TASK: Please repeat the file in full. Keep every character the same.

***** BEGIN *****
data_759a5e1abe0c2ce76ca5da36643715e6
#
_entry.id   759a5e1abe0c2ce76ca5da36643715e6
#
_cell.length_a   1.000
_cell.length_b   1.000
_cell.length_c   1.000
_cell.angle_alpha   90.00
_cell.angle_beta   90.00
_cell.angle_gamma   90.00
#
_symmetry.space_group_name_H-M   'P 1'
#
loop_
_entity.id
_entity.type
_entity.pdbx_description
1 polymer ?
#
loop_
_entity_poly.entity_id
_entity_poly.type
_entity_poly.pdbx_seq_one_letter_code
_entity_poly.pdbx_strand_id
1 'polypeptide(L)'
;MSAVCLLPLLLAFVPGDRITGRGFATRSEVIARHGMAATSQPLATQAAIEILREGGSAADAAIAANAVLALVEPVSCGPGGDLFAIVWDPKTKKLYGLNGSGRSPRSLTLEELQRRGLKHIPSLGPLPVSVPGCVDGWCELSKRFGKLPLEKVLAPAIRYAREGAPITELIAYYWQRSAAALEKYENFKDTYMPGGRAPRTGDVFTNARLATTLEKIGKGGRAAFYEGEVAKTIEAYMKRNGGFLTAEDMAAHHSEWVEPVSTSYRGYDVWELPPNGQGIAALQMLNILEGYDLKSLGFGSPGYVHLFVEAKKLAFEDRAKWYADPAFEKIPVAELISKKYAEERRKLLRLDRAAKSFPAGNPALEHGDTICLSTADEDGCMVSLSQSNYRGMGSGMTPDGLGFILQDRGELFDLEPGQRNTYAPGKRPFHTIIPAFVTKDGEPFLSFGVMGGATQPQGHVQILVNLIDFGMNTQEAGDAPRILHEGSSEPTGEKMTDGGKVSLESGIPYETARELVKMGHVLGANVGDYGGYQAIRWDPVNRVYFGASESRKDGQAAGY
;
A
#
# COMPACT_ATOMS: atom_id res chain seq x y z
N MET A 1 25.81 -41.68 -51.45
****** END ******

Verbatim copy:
data_759a5e1abe0c2ce76ca5da36643715e6
#
_entry.id   759a5e1abe0c2ce76ca5da36643715e6
#
_cell.length_a   1.000
_cell.length_b   1.000
_cell.length_c   1.000
_cell.angle_alpha   90.00
_cell.angle_beta   90.00
_cell.angle_gamma   90.00
#
_symmetry.space_group_name_H-M   'P 1'
#
loop_
_entity.id
_entity.type
_entity.pdbx_description
1 polymer ?
#
loop_
_entity_poly.entity_id
_entity_poly.type
_entity_poly.pdbx_seq_one_letter_code
_entity_poly.pdbx_strand_id
1 'polypeptide(L)'
;MSAVCLLPLLLAFVPGDRITGRGFATRSEVIARHGMAATSQPLATQAAIEILREGGSAADAAIAANAVLALVEPVSCGPGGDLFAIVWDPKTKKLYGLNGSGRSPRSLTLEELQRRGLKHIPSLGPLPVSVPGCVDGWCELSKRFGKLPLEKVLAPAIRYAREGAPITELIAYYWQRSAAALEKYENFKDTYMPGGRAPRTGDVFTNARLATTLEKIGKGGRAAFYEGEVAKTIEAYMKRNGGFLTAEDMAAHHSEWVEPVSTSYRGYDVWELPPNGQGIAALQMLNILEGYDLKSLGFGSPGYVHLFVEAKKLAFEDRAKWYADPAFEKIPVAELISKKYAEERRKLLRLDRAAKSFPAGNPALEHGDTICLSTADEDGCMVSLSQSNYRGMGSGMTPDGLGFILQDRGELFDLEPGQRNTYAPGKRPFHTIIPAFVTKDGEPFLSFGVMGGATQPQGHVQILVNLIDFGMNTQEAGDAPRILHEGSSEPTGEKMTDGGKVSLESGIPYETARELVKMGHVLGANVGDYGGYQAIRWDPVNRVYFGASESRKDGQAAGY
;
A
#
# COMPACT_ATOMS: atom_id res chain seq x y z
N MET A 1 25.81 -41.68 -51.45